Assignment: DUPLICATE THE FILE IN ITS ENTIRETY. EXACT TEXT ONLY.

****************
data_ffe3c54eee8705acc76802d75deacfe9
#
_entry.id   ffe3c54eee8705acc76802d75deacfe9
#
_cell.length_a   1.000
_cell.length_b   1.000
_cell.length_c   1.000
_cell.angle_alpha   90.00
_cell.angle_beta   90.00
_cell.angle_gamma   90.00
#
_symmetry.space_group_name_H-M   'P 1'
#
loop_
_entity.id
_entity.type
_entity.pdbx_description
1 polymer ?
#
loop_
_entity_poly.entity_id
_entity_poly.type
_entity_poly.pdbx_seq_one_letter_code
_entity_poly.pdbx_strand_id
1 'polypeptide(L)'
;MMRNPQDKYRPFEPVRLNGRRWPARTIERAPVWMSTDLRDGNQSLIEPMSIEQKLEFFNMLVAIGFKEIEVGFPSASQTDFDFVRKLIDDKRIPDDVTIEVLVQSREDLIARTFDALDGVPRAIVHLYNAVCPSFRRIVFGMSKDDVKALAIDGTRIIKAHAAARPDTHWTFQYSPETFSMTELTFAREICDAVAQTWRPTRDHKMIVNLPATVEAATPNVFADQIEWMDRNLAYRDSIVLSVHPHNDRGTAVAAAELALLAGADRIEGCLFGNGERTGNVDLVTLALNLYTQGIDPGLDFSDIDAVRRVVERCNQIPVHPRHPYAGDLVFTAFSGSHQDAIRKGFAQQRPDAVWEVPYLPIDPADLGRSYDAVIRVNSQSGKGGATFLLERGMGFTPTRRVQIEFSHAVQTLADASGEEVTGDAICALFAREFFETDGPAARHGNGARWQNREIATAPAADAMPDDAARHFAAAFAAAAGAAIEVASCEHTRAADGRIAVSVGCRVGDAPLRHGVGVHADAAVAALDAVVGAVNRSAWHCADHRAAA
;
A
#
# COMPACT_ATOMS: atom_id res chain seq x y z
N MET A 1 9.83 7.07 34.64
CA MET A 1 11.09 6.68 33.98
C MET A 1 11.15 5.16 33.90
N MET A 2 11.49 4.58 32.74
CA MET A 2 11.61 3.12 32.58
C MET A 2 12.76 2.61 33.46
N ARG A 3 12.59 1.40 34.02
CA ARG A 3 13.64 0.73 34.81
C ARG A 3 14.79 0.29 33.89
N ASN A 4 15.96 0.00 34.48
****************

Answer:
data_ffe3c54eee8705acc76802d75deacfe9
#
_entry.id   ffe3c54eee8705acc76802d75deacfe9
#
_cell.length_a   1.000
_cell.length_b   1.000
_cell.length_c   1.000
_cell.angle_alpha   90.00
_cell.angle_beta   90.00
_cell.angle_gamma   90.00
#
_symmetry.space_group_name_H-M   'P 1'
#
loop_
_entity.id
_entity.type
_entity.pdbx_description
1 polymer ?
#
loop_
_entity_poly.entity_id
_entity_poly.type
_entity_poly.pdbx_seq_one_letter_code
_entity_poly.pdbx_strand_id
1 'polypeptide(L)'
;MMRNPQDKYRPFEPVRLNGRRWPARTIERAPVWMSTDLRDGNQSLIEPMSIEQKLEFFNMLVAIGFKEIEVGFPSASQTDFDFVRKLIDDKRIPDDVTIEVLVQSREDLIARTFDALDGVPRAIVHLYNAVCPSFRRIVFGMSKDDVKALAIDGTRIIKAHAAARPDTHWTFQYSPETFSMTELTFAREICDAVAQTWRPTRDHKMIVNLPATVEAATPNVFADQIEWMDRNLAYRDSIVLSVHPHNDRGTAVAAAELALLAGADRIEGCLFGNGERTGNVDLVTLALNLYTQGIDPGLDFSDIDAVRRVVERCNQIPVHPRHPYAGDLVFTAFSGSHQDAIRKGFAQQRPDAVWEVPYLPIDPADLGRSYDAVIRVNSQSGKGGATFLLERGMGFTPTRRVQIEFSHAVQTLADASGEEVTGDAICALFAREFFETDGPAARHGNGARWQNREIATAPAADAMPDDAARHFAAAFAAAAGAAIEVASCEHTRAADGRIAVSVGCRVGDAPLRHGVGVHADAAVAALDAVVGAVNRSAWHCADHRAAA
;
A
#
# COMPACT_ATOMS: atom_id res chain seq x y z
N MET A 1 9.83 7.07 34.64
CA MET A 1 11.09 6.68 33.98
C MET A 1 11.15 5.16 33.90
N MET A 2 11.49 4.58 32.74
CA MET A 2 11.61 3.12 32.58
C MET A 2 12.76 2.61 33.46
N ARG A 3 12.59 1.40 34.02
CA ARG A 3 13.64 0.73 34.81
C ARG A 3 14.79 0.29 33.89
N ASN A 4 15.96 0.00 34.48